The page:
I dig how Bucky recognizes his own failings and how that makes him admire Captain America even more. Bucky struggles with the guilt of avoiding his best friend for the past year and not even having the guts to go to Steve’s funeral. And Bucky’s feeling of being totally alone and lost without Steve is perfect. This is exactly how Bucky should feel. This scene was so well done. Brubaker’s Bucky is a tragic figure. It is important that Brubaker keep him that way. That is a large part of Bucky’s appeal.

Brubaker delivers a good hook ending with Bucky vowing to kill Tony Stark. In Bucky’s warped mind this is all that he can do to deal with the situation at hand. Bucky is a living weapon. He needs a purpose and a target. Bucky is struggling to make sense of Steve’s death and desperately needs a scapegoat that Bucky can blame for Steve’s death.

Tony Stark is an easy and convenient scapegoat. It should be interesting to see if Bucky attempts to go through with this threat. And it should also be a cool fight. Bucky better try and kill Tony from long distance while Tony is out of his armor. Otherwise, Iron Man will wax Bucky’s ass.

I absolutely loved the unexpected twist that Brubaker surprised the reader with about Captain America’s corpse reverting back to a withered old man. How cool was that! Evidently, the super solder serum works in mysterious ways and the SHIELD scientists still can’t figure it out. This is a very intriguing plotline and I’m sure it is the genesis for whatever Brubaker will use as a plot tool to bring Steve Rogers back to life.

The Bad: Captain America #25 was a slow and plodding issue. I’m beginning to get weary of nothing but watching people morn over Steve Rogers. I know Captain America’s death is a big deal, but it seems like we are getting nothing but an endless amount of comic books all centered around various character ruminating and reflecting on the life and death of Captain America. It is getting to be a bit much. Enough is enough. I hope that this issue is the last of it. Especially since we know that Steve Rogers will make a dramatic return to life at some point.

Luke “I never met a vagina I didn’t want to kick” Cage continues to come across as a complete and total moron. Why anyone would follow this idiot is totally and completely beyond me. And Spider-Man pretty much calls out Luke in this issue and stops just short of telling Luke that he is babbling on like an idiot. I really wish there was a writer who could do more with Luke’s character other than giving us a stereotypical character who rants about “respect” and “the man.”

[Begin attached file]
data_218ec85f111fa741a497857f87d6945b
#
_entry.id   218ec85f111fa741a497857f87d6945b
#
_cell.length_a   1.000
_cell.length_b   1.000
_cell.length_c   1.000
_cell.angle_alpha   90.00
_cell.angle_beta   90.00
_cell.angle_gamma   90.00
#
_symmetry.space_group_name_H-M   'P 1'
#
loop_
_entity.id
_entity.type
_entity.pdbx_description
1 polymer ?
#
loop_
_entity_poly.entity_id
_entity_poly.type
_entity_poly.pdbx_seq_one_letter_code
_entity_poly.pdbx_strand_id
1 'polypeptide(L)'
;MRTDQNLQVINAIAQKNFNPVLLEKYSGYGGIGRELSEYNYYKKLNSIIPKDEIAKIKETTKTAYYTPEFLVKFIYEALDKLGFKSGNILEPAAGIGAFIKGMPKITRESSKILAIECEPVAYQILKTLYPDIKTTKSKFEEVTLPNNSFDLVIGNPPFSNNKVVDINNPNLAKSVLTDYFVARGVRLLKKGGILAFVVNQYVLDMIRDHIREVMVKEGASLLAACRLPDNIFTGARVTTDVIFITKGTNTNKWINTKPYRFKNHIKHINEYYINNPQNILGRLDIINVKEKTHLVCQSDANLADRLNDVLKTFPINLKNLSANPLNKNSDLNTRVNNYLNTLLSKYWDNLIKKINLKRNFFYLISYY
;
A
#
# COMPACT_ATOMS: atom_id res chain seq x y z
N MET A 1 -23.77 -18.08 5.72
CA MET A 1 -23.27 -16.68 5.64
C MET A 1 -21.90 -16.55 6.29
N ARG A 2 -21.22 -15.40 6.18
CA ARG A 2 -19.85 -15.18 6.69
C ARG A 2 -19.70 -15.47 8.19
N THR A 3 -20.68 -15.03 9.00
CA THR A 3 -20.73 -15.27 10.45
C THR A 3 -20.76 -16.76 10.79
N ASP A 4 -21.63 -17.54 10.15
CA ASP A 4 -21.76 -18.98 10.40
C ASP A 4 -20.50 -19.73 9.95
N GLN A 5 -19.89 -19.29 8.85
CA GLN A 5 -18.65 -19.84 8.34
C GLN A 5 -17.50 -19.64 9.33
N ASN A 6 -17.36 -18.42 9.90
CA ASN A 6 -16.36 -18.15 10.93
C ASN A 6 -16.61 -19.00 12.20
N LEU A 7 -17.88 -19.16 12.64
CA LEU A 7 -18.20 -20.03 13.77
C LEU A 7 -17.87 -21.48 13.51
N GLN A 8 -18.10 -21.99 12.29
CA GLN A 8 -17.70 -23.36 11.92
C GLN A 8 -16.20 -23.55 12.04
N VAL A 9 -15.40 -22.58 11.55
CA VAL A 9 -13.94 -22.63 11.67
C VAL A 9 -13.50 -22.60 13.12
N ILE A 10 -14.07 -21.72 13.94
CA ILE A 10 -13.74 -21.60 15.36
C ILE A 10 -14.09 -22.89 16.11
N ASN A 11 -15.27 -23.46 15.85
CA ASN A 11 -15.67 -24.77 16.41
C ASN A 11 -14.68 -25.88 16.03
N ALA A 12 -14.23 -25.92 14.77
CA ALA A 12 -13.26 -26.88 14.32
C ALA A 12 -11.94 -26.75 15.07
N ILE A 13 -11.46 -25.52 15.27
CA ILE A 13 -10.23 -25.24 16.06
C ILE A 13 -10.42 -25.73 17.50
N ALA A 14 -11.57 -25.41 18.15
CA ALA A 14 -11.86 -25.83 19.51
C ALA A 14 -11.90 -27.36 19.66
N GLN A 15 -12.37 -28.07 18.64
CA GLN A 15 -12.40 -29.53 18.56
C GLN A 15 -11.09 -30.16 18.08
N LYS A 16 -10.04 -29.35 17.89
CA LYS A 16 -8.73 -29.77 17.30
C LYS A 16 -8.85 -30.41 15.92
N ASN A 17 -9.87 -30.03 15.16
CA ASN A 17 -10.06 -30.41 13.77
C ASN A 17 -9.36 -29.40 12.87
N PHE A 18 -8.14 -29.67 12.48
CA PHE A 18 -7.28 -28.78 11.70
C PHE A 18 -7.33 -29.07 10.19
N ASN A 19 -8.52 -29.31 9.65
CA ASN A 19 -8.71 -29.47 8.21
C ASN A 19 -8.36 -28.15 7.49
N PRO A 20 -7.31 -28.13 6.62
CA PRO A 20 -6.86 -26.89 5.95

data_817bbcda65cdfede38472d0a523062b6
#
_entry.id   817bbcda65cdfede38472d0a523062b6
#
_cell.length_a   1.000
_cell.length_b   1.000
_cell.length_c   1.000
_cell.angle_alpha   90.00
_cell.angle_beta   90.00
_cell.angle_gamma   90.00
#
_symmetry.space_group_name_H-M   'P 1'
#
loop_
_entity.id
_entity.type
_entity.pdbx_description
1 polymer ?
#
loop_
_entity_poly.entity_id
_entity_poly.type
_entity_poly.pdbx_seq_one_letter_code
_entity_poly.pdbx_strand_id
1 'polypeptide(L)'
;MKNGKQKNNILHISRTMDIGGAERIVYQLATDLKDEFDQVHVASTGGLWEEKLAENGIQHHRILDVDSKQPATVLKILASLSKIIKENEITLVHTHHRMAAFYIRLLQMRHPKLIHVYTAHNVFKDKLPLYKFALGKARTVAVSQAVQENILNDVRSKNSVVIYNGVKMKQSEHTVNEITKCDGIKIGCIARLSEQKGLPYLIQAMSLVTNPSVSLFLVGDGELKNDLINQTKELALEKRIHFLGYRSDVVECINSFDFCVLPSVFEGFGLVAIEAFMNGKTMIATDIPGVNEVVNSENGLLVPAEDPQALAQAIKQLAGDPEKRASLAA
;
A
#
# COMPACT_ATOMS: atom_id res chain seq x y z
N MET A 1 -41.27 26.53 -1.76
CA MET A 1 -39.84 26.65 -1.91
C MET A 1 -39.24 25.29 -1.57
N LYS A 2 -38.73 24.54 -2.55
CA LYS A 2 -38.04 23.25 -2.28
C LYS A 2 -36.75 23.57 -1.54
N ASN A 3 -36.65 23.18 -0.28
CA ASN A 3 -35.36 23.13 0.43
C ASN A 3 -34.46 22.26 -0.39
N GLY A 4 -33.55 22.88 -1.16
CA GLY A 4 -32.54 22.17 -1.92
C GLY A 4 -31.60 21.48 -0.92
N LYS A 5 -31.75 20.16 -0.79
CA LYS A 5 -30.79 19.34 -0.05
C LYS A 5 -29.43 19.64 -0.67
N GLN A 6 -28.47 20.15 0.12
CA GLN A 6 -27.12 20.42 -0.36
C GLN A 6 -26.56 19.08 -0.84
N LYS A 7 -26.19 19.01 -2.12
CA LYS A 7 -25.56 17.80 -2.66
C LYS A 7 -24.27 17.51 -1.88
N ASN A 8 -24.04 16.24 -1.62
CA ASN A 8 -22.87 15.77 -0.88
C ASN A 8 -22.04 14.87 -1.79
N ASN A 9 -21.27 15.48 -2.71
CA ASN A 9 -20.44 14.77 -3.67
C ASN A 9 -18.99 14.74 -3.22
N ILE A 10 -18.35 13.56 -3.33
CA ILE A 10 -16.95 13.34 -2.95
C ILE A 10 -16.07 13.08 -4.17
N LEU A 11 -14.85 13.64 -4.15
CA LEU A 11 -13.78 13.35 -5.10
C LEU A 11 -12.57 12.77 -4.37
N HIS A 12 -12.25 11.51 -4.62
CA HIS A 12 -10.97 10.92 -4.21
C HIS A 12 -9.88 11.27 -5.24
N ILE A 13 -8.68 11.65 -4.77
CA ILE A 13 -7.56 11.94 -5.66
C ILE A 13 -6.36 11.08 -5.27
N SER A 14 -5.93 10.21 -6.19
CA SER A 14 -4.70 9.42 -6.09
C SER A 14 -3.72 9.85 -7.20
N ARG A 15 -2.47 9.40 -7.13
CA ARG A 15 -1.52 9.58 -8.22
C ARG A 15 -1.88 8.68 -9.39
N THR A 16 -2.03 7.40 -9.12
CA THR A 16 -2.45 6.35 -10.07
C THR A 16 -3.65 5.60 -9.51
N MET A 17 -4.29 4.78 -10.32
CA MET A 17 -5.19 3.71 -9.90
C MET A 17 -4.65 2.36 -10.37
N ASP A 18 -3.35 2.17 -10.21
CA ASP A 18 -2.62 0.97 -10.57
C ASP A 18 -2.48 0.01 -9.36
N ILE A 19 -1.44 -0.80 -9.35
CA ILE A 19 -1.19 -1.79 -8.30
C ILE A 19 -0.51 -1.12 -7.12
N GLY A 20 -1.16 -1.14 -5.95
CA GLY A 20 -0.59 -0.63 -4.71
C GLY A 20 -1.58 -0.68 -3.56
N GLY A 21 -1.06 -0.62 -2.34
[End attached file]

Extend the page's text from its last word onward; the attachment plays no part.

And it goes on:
And, of course, by Marvel mandate we get plenty more Tony Stark bashing in Captain America #26. Everyone gets a chance to punk out Tony and in this issue it is Sharon Carter. Look, I know that Sharon slept with Steve and Tony hasn’t (or at least we don’t think he has) but to infer that Sharon had a closer relationship with Steve than Tony is completely asinine.

Tony and Steve have been together as Avengers ever since Steve was rescued from his block of ice. They have been incredibly close and respected friends who have fought side by side countless times. Honestly, the only character in the entire Marvel Universe that I would say has a closer relationship to Captain America than Tony Stark would be Bucky. That’s about it.

Tony comes across as a total dickhead, as usual. And everyone from Sharon to Luke Cage to The Falcon to Bucky take their turns totally trashing Tony Stark. Never mind that Tony isn’t even remotely responsible for Captain America’s death. I’m just getting a little sick and tired of the constant dumping on Tony Stark that takes place in every Marvel title outside of Iron Man.

And what the hell was the Falcon talking about how he asked Tony to give him Harlem and leave him the hell alone? What? Did America switch to a monarchy where Tony Stark is the King of the United States and is handing out fiefdoms to various super heroes to “own?” That made no sense and came across as completely idiotic. I imagine that the Falcon meant that Tony would allow Sam to the official registered hero for Harlem and would allow the Falcon to enforce the Registration Act as is necessary within Harlem. Okay, whatever. It still came across as rather silly.

And then Brubaker trots out the same piss poor speech about how the majority is not always right. And that slavery in America was a law once supported by the majority of the people. God, not this again. I have talked about this over and over and I don’t have the energy to address it again.